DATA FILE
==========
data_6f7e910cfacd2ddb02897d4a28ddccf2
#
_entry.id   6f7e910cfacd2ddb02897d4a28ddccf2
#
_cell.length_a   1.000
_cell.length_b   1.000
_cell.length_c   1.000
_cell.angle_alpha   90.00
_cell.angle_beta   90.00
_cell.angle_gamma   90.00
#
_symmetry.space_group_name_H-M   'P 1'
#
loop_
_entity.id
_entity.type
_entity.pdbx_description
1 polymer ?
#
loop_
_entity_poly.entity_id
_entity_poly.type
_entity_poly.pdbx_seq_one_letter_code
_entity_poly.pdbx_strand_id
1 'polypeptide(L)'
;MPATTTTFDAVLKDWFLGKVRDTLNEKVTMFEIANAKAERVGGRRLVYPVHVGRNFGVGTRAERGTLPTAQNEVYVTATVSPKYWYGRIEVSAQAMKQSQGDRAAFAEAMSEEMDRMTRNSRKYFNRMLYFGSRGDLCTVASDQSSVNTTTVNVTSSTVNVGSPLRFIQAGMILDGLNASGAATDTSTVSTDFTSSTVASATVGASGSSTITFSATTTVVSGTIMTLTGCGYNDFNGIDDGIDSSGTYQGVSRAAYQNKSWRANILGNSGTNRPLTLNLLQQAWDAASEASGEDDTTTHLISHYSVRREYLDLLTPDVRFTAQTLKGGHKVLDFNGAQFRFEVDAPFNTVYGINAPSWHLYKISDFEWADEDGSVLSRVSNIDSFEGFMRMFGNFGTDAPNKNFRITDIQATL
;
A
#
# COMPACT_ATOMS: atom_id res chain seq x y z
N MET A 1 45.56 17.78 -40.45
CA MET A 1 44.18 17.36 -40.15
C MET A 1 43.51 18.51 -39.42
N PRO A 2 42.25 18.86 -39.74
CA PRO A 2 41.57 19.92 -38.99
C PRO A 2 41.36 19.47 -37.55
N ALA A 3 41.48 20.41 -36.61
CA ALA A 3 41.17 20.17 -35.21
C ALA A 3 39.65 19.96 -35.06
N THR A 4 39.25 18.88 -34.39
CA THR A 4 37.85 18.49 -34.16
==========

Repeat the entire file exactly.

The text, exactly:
data_6f7e910cfacd2ddb02897d4a28ddccf2
#
_entry.id   6f7e910cfacd2ddb02897d4a28ddccf2
#
_cell.length_a   1.000
_cell.length_b   1.000
_cell.length_c   1.000
_cell.angle_alpha   90.00
_cell.angle_beta   90.00
_cell.angle_gamma   90.00
#
_symmetry.space_group_name_H-M   'P 1'
#
loop_
_entity.id
_entity.type
_entity.pdbx_description
1 polymer ?
#
loop_
_entity_poly.entity_id
_entity_poly.type
_entity_poly.pdbx_seq_one_letter_code
_entity_poly.pdbx_strand_id
1 'polypeptide(L)'
;MPATTTTFDAVLKDWFLGKVRDTLNEKVTMFEIANAKAERVGGRRLVYPVHVGRNFGVGTRAERGTLPTAQNEVYVTATVSPKYWYGRIEVSAQAMKQSQGDRAAFAEAMSEEMDRMTRNSRKYFNRMLYFGSRGDLCTVASDQSSVNTTTVNVTSSTVNVGSPLRFIQAGMILDGLNASGAATDTSTVSTDFTSSTVASATVGASGSSTITFSATTTVVSGTIMTLTGCGYNDFNGIDDGIDSSGTYQGVSRAAYQNKSWRANILGNSGTNRPLTLNLLQQAWDAASEASGEDDTTTHLISHYSVRREYLDLLTPDVRFTAQTLKGGHKVLDFNGAQFRFEVDAPFNTVYGINAPSWHLYKISDFEWADEDGSVLSRVSNIDSFEGFMRMFGNFGTDAPNKNFRITDIQATL
;
A
#
# COMPACT_ATOMS: atom_id res chain seq x y z
N MET A 1 45.56 17.78 -40.45
CA MET A 1 44.18 17.36 -40.15
C MET A 1 43.51 18.51 -39.42
N PRO A 2 42.25 18.86 -39.74
CA PRO A 2 41.57 19.92 -38.99
C PRO A 2 41.36 19.47 -37.55
N ALA A 3 41.48 20.41 -36.61
CA ALA A 3 41.17 20.17 -35.21
C ALA A 3 39.65 19.96 -35.06
N THR A 4 39.25 18.88 -34.39
CA THR A 4 37.85 18.49 -34.16